Beer Stories

Why Epic Beer is the Toast of the Town

“Epic” is the well known adjective to describe the perfect powder day. That a late comer to the craft brew industry now appears to have dibs on “Epic Brewery” is quite a feat in itself.


Beer Stories

“We don’t own the name Epic, but we do own the name Epic Brewing,” said co-founder David Cole when asked how he was able to acquire such a great name for the newest brewery in Salt Lake City.

“Epic” is the well known adjective to describe the perfect powder day. That a late comer to the craft brew industry now appears to have dibs on “Epic Brewery” is quite a feat in itself.

To see that a couple of former brine shrimp aquaculturists then suppliers of larval feed— have begun such a promising new brewery in Utah is also remarkable. According to local bars Epic is already selling out.

“We are completely sold out of six of their beers. We can’t get any more because even Epic doesn’t have more Epic right now,” said Beerhive owner Del Vance.

Epic founders David Cole and Peter Erickson (left and right respectively with Head Brewer Kevin Crompton (middle)

The incredible demand for Epic has exceeded founder David Cole’s expectations. “We already have more tanks on order; they should arrive in the next few weeks.” While Cole and Erickson’s investment was significant they decided to start by producing very small batches. Most of Epics brewing tanks have just a 5— 10 barrel fermenters and one 20 barrel capacity. But Cole believes that the quality they are achieving just can’t be done in large quantities.

Besides small batches, the former brine shrimpers realize the importance of quality ingredients and reducing the number of variables in the operations.

Cole explains by pointing out one of their large investments into a state-of-the-art water filtration system: “The only way you can achieve a really consistent great lager is to have very clean water.” Every drop of our lager water is purified through carbon filters and a reverse osmosis process which deionizes the water. “It’s the tradition of very clean alpine waters that creates the lagers we know… Since water is the main ingredient, we realized this was a very important investment.”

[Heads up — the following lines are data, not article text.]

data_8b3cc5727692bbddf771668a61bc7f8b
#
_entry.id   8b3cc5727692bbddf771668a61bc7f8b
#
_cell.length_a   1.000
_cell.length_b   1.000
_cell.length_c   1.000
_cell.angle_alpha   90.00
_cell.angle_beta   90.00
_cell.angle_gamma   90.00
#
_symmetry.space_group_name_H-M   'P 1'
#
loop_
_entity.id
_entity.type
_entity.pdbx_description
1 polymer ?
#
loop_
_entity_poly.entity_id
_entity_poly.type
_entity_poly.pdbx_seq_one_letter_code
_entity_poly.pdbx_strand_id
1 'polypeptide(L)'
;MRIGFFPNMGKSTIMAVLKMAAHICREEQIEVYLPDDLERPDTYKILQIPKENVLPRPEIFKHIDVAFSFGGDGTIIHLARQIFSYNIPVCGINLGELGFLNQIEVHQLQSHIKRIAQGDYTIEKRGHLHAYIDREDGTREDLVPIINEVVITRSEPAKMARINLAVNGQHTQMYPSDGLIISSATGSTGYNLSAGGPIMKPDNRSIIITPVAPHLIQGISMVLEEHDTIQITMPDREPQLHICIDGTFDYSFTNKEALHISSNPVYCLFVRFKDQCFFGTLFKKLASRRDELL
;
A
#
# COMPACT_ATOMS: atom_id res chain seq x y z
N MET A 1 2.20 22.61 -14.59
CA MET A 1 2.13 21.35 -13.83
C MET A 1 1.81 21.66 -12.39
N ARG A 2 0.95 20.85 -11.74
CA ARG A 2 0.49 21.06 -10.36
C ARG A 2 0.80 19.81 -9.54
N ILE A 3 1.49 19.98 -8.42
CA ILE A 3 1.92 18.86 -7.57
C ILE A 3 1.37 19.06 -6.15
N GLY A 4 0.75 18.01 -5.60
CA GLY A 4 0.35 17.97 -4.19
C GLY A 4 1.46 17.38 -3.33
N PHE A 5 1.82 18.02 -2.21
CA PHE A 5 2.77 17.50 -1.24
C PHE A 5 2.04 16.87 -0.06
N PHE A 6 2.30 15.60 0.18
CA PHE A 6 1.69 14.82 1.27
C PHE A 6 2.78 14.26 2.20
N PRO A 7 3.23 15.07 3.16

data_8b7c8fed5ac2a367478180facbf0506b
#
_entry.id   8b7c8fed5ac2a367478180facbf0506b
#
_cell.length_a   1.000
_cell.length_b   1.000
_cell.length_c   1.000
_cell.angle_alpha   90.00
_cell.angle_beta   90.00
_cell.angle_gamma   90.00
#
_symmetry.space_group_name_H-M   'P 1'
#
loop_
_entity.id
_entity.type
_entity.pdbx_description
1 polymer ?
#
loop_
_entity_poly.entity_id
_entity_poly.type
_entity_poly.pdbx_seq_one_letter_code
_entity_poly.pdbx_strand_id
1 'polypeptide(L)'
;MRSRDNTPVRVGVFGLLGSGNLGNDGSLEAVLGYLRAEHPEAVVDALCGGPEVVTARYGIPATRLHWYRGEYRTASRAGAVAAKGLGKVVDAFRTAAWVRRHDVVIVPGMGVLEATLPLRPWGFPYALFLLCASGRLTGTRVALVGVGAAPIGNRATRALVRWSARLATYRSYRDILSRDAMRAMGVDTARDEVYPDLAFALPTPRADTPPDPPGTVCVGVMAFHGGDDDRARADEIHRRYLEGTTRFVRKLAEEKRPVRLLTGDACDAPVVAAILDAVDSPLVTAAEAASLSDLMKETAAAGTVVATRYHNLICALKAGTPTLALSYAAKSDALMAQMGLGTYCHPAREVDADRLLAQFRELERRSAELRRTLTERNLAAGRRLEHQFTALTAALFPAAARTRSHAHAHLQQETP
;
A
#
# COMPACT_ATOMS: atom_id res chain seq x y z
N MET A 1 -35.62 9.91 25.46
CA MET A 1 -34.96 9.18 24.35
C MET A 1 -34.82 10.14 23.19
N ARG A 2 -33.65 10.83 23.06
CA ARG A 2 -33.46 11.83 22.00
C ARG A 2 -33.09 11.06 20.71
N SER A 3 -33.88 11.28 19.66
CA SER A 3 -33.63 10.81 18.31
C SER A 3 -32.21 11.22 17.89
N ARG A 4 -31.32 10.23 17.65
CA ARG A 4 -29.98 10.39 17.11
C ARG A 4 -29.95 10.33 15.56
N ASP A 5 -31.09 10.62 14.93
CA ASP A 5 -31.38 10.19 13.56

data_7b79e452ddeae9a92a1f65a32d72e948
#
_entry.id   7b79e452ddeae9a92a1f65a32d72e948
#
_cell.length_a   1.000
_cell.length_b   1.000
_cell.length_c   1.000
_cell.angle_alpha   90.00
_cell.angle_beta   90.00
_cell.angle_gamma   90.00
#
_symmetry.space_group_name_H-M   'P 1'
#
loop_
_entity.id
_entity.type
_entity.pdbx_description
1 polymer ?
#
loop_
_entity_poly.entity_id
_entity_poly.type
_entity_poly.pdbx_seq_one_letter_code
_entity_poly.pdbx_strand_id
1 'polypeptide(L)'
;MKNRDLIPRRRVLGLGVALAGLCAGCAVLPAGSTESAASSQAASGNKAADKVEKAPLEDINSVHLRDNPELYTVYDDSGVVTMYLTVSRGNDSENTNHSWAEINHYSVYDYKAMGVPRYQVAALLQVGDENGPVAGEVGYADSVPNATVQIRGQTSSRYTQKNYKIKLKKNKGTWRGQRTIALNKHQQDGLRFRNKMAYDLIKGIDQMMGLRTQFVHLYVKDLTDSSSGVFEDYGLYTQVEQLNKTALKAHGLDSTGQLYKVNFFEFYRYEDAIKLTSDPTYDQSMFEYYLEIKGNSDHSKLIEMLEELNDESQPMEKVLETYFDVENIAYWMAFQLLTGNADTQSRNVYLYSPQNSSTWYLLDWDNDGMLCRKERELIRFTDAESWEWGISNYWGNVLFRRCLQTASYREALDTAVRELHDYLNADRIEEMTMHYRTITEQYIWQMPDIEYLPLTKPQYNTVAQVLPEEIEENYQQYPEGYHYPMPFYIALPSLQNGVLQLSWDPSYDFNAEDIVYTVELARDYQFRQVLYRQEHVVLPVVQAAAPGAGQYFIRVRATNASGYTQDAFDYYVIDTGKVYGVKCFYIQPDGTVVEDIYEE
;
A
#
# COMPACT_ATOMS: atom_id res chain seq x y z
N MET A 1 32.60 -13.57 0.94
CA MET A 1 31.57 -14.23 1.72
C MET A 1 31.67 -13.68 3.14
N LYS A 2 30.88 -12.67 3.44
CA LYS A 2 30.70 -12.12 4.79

Epic’s stouts use only partially purified water and the rest is brew with the water with the natural minerals Utah’s hard water is known for.

Besides this brewer Kevin Crompton says, “we don’t concoct anything” for filtering their mash. Instead they use step infusion, which allows them to maintain tighter control over the mash and forecast the specific gravity of the beer to a much greater degree. Removing these variables, according to Epic Brewer Kevin Crompton, offers them the ability to produce such a great variety of complex beers. “This is how we already have nine beers and plans for six more varieties in the coming months.”

Epic’s business model is unlike any other brewery in Utah and would have never been possible had it not been for the passage of the law in 2008 which enabled mircrobreweries, distilleries and wine makers to sell their own products. It was when this law passed that Dave and Peter realized that it might be an excellent time to start working towards getting out of shrimp and into beer.

Epic is producing very small batches of very high quality beer for around four bucks a bottle. Nothing is on draft because everything they produce is “high point” beer. Epic beers are available in Beerhive, Bayou, Poplar Street Pub and many more to come. They also do a lot of business   directly to customers out of their 825 South State retail/ brewing facility.

Epic has just been awarded two medals at the Idaho Mountain Brewers Beer Fest. One gold for Brainless Belgian Golden Ale; and a bronze medal for their Intermountain Wheat Beer. Epic also medaled at the San Diego International Beer Festival.

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